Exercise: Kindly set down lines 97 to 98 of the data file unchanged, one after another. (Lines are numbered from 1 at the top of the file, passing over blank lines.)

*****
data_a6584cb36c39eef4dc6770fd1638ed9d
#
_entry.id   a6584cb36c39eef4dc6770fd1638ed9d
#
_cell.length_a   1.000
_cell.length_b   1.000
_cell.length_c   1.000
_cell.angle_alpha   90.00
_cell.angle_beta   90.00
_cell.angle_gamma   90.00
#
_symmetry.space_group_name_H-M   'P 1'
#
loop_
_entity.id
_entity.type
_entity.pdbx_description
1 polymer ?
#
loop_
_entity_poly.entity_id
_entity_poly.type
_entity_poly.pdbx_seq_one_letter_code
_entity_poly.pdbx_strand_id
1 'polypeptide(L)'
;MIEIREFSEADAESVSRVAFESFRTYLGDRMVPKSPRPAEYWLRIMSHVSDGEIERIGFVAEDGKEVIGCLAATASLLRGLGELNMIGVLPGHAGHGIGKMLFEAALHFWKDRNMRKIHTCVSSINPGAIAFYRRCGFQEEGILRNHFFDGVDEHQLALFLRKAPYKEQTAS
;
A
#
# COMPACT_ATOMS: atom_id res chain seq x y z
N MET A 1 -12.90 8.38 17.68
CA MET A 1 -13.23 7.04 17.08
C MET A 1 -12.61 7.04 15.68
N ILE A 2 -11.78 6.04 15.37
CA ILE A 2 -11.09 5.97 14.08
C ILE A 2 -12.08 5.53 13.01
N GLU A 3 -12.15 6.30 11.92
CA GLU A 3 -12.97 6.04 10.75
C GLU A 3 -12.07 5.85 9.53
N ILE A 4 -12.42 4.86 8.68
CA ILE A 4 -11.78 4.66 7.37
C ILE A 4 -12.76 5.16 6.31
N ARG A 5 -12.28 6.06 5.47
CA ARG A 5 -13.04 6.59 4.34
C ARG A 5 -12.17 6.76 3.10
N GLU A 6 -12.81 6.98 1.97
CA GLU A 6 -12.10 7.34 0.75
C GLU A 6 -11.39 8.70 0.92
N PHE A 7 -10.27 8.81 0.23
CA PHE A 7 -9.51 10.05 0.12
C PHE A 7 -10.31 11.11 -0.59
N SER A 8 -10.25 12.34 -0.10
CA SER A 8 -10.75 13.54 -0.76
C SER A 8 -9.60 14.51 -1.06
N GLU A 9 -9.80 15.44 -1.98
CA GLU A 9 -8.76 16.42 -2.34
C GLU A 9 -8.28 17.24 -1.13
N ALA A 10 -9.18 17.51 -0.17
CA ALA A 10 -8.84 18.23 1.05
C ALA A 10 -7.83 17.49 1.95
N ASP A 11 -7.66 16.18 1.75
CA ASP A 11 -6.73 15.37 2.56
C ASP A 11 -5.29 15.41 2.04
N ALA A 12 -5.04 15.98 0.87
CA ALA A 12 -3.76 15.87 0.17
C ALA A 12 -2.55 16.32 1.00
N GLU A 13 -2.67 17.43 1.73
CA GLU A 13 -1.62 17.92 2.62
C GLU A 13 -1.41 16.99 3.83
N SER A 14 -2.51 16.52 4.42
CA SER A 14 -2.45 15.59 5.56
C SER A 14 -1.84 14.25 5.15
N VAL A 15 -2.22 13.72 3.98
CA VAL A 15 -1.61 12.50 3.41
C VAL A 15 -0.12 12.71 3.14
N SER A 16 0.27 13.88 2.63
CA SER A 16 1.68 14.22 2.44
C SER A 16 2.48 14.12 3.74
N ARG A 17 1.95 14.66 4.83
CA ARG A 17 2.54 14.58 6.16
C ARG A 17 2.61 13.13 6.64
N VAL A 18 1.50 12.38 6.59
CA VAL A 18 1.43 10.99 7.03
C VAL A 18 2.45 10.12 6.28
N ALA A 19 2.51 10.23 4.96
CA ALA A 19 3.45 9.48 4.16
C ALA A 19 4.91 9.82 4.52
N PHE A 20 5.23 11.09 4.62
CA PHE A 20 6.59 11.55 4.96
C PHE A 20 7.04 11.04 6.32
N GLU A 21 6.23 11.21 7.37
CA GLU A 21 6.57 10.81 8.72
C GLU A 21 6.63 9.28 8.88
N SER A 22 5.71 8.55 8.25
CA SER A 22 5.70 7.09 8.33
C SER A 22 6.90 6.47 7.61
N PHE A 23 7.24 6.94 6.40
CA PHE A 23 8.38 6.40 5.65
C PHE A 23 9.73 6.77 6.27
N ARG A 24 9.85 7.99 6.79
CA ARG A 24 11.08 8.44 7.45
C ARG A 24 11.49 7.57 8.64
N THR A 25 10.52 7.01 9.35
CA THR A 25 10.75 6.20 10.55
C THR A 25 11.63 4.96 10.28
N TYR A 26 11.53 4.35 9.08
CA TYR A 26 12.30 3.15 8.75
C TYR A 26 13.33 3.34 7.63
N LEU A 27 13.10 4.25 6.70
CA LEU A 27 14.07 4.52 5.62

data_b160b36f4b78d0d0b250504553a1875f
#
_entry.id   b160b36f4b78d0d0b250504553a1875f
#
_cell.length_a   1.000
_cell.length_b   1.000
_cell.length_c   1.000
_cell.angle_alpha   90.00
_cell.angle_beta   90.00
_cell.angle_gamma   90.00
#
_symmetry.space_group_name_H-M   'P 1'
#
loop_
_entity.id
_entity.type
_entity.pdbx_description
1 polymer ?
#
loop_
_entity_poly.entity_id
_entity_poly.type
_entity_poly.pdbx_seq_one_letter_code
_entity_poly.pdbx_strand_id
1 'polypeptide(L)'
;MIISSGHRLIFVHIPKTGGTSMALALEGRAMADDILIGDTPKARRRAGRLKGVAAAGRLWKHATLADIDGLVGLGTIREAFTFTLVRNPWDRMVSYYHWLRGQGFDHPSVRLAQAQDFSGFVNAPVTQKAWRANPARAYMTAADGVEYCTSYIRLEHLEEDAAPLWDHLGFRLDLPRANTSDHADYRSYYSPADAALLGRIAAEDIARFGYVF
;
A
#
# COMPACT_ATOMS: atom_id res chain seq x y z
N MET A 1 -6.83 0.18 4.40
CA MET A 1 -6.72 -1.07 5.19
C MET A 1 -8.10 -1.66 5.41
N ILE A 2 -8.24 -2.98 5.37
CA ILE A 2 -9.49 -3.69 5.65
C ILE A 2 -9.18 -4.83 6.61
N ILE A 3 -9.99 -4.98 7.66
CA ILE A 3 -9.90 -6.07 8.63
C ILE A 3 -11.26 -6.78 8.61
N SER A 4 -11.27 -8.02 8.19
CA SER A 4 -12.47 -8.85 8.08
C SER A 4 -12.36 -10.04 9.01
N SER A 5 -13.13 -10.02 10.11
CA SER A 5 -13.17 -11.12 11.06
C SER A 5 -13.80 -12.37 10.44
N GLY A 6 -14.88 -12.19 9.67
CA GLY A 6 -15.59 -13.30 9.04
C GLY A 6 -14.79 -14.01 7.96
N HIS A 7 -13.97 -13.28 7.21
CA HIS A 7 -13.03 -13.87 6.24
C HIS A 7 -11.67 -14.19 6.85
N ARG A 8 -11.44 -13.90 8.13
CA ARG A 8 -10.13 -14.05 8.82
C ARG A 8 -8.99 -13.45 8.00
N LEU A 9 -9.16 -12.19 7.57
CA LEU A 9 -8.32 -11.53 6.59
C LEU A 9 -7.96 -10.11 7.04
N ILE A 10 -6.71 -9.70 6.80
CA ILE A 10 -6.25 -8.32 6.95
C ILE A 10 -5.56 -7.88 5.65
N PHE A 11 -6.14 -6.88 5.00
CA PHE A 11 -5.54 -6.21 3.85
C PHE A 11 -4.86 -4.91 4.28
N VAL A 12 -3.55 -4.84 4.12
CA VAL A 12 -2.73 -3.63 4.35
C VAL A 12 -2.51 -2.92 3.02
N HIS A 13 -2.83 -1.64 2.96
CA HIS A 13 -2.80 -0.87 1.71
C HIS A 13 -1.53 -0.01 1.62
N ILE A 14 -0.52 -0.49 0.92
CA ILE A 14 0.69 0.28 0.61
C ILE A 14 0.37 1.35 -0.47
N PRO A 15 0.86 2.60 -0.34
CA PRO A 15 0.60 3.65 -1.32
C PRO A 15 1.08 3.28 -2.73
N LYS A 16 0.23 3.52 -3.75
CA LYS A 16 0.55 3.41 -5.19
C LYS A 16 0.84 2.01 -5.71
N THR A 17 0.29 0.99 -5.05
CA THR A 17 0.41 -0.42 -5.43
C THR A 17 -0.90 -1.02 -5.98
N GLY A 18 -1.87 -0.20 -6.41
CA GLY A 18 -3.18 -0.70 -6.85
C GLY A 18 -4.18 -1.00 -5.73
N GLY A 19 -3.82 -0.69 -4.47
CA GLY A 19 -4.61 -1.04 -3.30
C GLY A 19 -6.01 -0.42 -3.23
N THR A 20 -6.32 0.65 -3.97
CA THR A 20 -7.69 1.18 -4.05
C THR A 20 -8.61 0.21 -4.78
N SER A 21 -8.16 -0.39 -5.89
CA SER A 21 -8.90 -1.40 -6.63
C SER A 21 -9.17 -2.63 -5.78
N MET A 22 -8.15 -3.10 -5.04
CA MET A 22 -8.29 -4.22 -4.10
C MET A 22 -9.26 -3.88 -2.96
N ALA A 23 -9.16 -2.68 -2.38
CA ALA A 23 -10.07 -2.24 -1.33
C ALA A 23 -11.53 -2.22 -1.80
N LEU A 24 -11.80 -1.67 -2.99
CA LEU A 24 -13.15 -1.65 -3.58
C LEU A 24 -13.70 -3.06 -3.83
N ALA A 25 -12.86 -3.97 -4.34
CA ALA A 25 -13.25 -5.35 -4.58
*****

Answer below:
N PHE A 23 7.24 6.94 6.40
CA PHE A 23 8.38 6.40 5.65